The charts in the link below provide an assortment of information on each of the legislative contests. They include the districts where election outcomes have already been decided and districts that will feature real contests – where there will be more than one candidate on the ballot. In the chart, we have added the names of all the candidates who will appear on the General Election ballot and the percentage of the vote the 2012 winner garnered in order to win that election. In addition, we have included the Civitas Partisan Index (CPI) value of each district to help you better understand the district’s voting tendencies.
The CPI compares votes cast in each N.C. legislative district to votes cast in the state as a whole. The end result is a letter (D or R) followed by a number, indicating the extent to which each district leans one way or the other. For example, a district whose voters allotted 5 more percentage points to the Democratic candidates compared to the state average receives an index score of D+5. While it does not predict elections, the CPI reveals which counties lean Republican or Democratic, plus illuminating larger trends.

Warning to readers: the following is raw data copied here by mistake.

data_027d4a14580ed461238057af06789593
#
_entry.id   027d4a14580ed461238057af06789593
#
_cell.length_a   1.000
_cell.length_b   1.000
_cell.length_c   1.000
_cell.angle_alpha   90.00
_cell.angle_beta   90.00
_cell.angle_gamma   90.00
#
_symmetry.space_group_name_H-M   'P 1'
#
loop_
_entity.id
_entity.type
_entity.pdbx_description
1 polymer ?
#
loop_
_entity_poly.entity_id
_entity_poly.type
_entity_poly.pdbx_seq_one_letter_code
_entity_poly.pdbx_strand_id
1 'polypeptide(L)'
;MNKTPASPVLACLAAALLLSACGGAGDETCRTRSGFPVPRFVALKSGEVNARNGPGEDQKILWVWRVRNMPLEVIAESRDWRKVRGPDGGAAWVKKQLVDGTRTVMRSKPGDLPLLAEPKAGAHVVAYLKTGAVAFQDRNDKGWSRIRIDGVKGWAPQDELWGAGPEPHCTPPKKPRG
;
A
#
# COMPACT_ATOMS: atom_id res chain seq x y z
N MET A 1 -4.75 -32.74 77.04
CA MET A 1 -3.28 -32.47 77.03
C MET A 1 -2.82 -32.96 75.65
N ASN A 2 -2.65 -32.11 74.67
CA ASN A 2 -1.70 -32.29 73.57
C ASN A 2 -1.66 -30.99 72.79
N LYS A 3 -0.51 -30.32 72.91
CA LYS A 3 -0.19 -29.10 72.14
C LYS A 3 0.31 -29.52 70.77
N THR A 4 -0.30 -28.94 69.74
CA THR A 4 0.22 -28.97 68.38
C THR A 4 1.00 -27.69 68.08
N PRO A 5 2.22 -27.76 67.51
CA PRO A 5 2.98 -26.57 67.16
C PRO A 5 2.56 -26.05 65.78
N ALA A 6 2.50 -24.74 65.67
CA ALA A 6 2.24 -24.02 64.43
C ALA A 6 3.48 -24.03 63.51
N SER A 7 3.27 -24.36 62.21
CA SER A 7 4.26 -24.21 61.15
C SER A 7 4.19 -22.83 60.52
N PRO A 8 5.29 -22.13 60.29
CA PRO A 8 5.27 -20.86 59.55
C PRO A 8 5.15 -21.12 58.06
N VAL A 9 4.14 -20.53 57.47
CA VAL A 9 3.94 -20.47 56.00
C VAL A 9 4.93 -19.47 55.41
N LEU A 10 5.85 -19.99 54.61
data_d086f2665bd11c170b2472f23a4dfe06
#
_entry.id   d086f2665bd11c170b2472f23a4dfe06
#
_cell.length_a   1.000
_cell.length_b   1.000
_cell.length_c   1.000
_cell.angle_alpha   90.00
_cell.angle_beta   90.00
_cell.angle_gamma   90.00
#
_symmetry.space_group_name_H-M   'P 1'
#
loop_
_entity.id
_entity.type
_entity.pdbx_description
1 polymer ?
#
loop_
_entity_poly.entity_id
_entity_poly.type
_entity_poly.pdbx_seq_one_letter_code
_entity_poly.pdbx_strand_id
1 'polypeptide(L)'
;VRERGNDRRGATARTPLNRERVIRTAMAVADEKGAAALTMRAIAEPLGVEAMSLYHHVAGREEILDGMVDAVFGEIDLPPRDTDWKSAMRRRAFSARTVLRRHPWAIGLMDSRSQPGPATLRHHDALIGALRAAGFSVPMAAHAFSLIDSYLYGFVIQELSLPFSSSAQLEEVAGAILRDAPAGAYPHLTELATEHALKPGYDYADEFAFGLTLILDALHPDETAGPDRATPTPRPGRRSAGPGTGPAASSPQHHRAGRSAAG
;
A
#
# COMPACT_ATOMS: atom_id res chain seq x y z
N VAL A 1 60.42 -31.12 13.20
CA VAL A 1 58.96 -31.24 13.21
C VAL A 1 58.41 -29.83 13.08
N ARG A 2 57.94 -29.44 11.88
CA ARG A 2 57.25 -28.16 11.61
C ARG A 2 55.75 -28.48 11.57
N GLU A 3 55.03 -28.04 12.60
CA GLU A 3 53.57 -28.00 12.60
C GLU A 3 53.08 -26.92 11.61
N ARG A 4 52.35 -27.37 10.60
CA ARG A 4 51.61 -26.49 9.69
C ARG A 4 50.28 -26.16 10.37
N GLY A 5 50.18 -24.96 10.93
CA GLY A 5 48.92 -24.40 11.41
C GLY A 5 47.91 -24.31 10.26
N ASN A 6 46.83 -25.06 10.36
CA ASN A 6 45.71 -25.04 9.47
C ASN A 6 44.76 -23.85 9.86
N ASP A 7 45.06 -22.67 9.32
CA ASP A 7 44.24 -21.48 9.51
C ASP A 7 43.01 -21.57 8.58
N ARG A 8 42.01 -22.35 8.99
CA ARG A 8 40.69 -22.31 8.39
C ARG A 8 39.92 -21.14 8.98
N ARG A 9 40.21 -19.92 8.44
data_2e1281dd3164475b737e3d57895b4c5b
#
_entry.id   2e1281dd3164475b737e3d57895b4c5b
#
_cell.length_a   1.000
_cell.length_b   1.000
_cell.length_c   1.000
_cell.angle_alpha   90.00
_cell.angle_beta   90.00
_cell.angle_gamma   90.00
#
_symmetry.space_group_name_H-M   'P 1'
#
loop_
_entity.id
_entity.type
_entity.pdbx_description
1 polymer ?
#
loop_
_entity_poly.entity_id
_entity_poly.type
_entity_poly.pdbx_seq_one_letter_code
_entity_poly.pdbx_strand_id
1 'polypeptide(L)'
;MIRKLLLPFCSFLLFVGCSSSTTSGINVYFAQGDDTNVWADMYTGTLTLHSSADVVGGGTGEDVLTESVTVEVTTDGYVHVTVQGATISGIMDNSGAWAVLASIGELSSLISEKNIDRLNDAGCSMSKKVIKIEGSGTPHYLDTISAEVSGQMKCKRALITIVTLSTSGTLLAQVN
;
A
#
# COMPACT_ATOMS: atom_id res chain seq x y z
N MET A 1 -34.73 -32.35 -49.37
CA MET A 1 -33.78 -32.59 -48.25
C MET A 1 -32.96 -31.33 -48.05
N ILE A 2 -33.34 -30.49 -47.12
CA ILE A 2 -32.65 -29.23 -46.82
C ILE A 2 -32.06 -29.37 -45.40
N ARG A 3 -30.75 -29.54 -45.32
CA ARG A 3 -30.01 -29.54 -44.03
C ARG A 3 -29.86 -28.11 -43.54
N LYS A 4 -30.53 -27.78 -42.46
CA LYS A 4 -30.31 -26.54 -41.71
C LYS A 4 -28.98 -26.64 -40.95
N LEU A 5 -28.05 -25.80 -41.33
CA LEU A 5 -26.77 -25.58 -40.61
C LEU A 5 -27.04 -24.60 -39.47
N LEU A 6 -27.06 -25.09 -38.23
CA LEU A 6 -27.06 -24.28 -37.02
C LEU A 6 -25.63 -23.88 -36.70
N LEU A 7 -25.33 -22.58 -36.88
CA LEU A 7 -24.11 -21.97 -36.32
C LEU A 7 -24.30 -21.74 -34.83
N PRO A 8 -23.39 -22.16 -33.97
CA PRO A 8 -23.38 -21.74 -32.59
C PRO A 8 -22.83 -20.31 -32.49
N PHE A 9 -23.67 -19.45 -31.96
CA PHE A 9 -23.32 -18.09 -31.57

The 2014 Primary Election is over and only one legislative race remains undecided. In N.C. House District 23 Democratic primary, where four candidates were vying for the open seat, no candidate received more than 40 percent of the total vote. As a result, the candidate in second place, R.B. “Rusty” Holderness, will challenge the top vote-getter in the May 6 voting, Shelly Willingham, in the second primary on July 15. Like many of the primary contests though, the election will be won when a clear winner is named in the second primary, because only Democrats filed for this seat.
Out of 50 seats in the State Senate, 21 have already been determined either in the Primary or at the time of candidate filing, leaving 29 contests for the General Election. In the State House, 63 contests will appear on the ballot with more than one candidate as a choice. Fifty-seven of the House’s 120 seats have already been decided.
In 2010, Republicans made history by winning majorities in both State Houses. In 2012, they solidified their power by gaining veto-proof majorities in both houses. The stage is now set for 2014: Will Democrats overcome the odds and move back to the power they lost after more than 100 years of dominance or will Republicans hold on and continue to make changes to the way North Carolina operates? Time will tell, but the information below may help us make sense of the election’s final outcomes.